Local Natives’ music — understated at times and powerful at others — is the point at which the psychedelic and folk genres intersect. The band calms and provokes their audience both lyrically and melodically, and they consistently deliver music that transports listeners to a beautiful, thought-provoking world.

The Silverlake-based band has not only impressed the indie community as a whole, but they’ve also elevated the reputation of the current Los Angeles music scene in general. As a proud Los Angeles music fan, I feel honored to listen to and thoroughly enjoy new Local Natives music once again, this time via their sophomore album, Hummingbird.

Album cover

After riding a wave of success after the release of their debut album, Gorilla Manor, Local Natives chose to both challenge and incorporate the style of that album in the creation of Hummingbird. This time around, the band gave us an album that is soothing and carefully crafted in comparison to the pure complexity and authority of their freshman effort. While two very different albums, both Hummingbird and Gorilla Manor fit together as a cohesive collection in which the band showcases their creativity and growth without losing their unique style.

Active songs like “Sun Hands” and “Airplanes” are missing, instead replaced with almost Shins-like drawl. Though previously compared to indie sensation Grizzly Bear, Local Natives has slightly deviated from that path, creating an album that seems more like a polished version of the music of Milo Greene — a fresh-faced talent that also resides in Los Angeles.

Local Natives

Album opener, “You & I,” reveals the theme of the album immediately. The strong yet gentle track is the first stop in transporting listeners to an otherworldly state that becomes utterly addicting. Lyrically the song sets the tone of youthful uncertainty. Crooning “I woke up with my green eyes blue. All I think about is you,” the vocalist reveals the delicate connection between the committed heart and the wavering mind.

Once the listener is jolted into the world of the album, it is almost impossible to exit. Like Local Natives’ contemporaries Grizzly Bear’s recent album, Shields, Hummingbird flows beautifully. Although the album morphs and grows from track to track, Local Natives have assembled the songs like a puzzle; each is individually striking, yet they all fit together perfectly.

The album’s first single, the nuanced “Breakers,” is a particularly psychedelic piece. The flowing line of light vocal melody behind the louder lyrics and strong beats creates a surreal experience, which, oddly enough, does not dissipate with each listen. With dubious, self-reaffirming lyrics such as “I know nothing’s wrong, but I’m not convinced” and “Just don’t think so much, don’t think so much,” you can feel the uncertainty behind the wobbling mantras. Though the music flows freely, one can never be truly freed from an, at times, paranoid mind.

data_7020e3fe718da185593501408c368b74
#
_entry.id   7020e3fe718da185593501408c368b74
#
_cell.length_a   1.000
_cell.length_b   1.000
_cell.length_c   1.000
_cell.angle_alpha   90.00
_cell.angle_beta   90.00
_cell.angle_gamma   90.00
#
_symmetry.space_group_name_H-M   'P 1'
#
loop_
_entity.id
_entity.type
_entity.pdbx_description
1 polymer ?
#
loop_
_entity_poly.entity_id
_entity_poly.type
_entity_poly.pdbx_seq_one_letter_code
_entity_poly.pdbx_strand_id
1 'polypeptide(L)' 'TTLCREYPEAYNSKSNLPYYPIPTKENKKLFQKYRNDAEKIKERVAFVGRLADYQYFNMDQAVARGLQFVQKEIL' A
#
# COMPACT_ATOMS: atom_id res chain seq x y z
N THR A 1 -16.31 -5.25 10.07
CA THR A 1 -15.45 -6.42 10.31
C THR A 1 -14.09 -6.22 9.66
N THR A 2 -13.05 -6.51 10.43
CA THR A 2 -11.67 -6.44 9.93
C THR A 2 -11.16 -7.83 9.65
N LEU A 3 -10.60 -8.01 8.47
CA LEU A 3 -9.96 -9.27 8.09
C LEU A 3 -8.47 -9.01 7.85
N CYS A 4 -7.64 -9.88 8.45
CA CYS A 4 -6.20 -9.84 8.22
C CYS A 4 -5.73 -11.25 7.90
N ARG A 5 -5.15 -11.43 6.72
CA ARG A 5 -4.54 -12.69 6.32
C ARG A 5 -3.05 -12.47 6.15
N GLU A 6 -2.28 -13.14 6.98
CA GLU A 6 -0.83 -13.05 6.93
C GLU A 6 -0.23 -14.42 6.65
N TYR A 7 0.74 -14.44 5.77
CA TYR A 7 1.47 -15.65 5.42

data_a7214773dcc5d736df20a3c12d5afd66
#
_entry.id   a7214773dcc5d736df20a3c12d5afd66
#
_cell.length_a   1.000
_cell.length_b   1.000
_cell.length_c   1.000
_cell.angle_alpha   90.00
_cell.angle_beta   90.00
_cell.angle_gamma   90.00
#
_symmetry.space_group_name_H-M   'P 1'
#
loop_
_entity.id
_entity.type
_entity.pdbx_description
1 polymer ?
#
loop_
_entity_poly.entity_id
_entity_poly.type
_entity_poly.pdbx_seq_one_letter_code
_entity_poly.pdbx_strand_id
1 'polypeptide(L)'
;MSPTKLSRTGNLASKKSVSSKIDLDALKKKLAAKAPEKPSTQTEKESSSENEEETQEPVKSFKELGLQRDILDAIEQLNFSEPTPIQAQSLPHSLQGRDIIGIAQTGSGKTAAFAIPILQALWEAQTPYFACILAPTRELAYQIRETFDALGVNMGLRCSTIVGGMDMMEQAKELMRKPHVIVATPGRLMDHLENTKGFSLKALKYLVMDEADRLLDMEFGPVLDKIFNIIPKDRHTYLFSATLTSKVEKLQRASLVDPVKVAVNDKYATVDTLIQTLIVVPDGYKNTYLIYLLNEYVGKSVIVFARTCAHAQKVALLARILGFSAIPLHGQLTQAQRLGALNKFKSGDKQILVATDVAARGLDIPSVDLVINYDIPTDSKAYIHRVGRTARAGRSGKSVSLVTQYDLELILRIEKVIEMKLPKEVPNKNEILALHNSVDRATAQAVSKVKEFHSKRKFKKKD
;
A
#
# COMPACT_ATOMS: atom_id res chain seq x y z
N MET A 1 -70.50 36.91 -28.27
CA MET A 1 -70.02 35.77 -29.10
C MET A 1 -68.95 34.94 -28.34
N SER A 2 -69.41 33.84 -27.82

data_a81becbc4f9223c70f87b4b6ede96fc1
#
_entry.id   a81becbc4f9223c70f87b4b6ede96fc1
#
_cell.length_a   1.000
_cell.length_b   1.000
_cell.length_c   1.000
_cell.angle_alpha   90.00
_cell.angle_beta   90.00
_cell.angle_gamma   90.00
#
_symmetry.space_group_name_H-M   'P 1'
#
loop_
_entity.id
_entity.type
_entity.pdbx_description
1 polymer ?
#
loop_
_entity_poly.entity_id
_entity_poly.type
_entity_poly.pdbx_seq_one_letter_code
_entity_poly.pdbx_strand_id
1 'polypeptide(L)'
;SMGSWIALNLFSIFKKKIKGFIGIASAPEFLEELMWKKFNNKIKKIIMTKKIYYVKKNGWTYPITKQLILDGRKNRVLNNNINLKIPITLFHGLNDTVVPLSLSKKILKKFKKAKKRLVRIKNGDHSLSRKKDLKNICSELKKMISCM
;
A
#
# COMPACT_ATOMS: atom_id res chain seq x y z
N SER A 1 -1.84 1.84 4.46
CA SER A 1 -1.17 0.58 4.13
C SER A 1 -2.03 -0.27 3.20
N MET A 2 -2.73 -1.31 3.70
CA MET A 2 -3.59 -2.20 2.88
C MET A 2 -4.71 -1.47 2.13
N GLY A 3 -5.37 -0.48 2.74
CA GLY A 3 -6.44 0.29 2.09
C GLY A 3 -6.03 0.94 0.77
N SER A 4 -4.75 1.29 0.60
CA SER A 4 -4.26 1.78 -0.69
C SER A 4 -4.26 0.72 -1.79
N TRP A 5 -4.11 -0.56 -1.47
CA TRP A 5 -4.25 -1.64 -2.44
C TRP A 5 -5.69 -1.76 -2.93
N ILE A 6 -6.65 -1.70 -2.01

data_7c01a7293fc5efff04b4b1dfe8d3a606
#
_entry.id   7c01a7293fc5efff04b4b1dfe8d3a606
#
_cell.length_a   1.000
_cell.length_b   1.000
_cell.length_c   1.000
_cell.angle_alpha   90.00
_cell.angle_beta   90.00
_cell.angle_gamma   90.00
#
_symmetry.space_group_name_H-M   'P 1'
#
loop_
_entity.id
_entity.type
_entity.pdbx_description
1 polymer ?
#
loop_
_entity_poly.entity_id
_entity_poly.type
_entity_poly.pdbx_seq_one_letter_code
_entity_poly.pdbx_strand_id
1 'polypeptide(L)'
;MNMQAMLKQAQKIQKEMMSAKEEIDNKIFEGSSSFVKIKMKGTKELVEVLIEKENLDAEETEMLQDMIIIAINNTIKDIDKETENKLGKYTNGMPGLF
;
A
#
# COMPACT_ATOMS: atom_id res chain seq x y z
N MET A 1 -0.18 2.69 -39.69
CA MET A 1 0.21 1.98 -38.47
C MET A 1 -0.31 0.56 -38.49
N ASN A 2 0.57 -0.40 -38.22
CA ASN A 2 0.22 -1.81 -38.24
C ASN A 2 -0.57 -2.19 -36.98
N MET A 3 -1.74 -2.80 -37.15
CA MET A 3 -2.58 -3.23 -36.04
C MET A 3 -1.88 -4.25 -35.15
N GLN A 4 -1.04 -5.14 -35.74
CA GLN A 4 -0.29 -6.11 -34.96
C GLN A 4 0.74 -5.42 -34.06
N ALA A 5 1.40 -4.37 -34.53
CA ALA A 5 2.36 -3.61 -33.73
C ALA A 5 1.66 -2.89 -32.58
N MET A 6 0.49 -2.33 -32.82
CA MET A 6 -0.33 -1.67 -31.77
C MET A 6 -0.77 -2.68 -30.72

The single “Heavy Feet” is one of the more lively tracks on Hummingbird. While it maintains the album’s theme and quality, it stands out with its folksy atmosphere. The beautiful yet somehow haunting vocals complement the sprawling musical composition, which morphs from an almost tentative, understated melody to an explosive conclusion that is powerful without being overwhelming in the slightest.

The song’s lyrics are undeniably relatable: “Maybe I know better than / to read more than what’s there.” Abandoned by the one he views as “holy,” the song’s protagonist proclaims, “After everything / left the sun, shivering.” We learn from our unsteady relationships and experiences to break free from our fragility and come into our own, and in this way, the lyrics beautifully match the music to create a single, tangible experience.

As I did with their freshman album, I know I will be listening to Hummingbird not only in the immediate future, but also for years to come. Unlike many of today’s buzzbands, Local Natives have staying power, a theory made fact by this album. Experiencing the ebb and flow of each nuanced piece, I feel challenged yet free, and as a Los Angeles listener, Hummingbird truly makes me proud to call the band by their name — Local Natives.

Local Natives Tour Dates:

03-18 – Nashville, TN – Marathon Music Works
03-19 – Asheville, NC – Orange Peel
03-22 – Milwaukee, WI – Turner Ballroom
03-23 – Minneapolis, MN – First Avenue
03-25 – Covington, KY – Madison Theatre
03-26 – Columbus, OH – Newport Music Hall
03-30 – Boston, MA – House of Blues
04-01 – Providence, RI – Fete
04-04 – Philadelphia, PA – Union Transfer
04-05 – Washington, DC – 9:30 Club
04-25 – Portland, OR – Crystal Ballroom
04-26 – Seattle, WA – Neptune
04-27 – Vancouver, British Columbia – Commodore Theatre

For more information:

Local Natives official website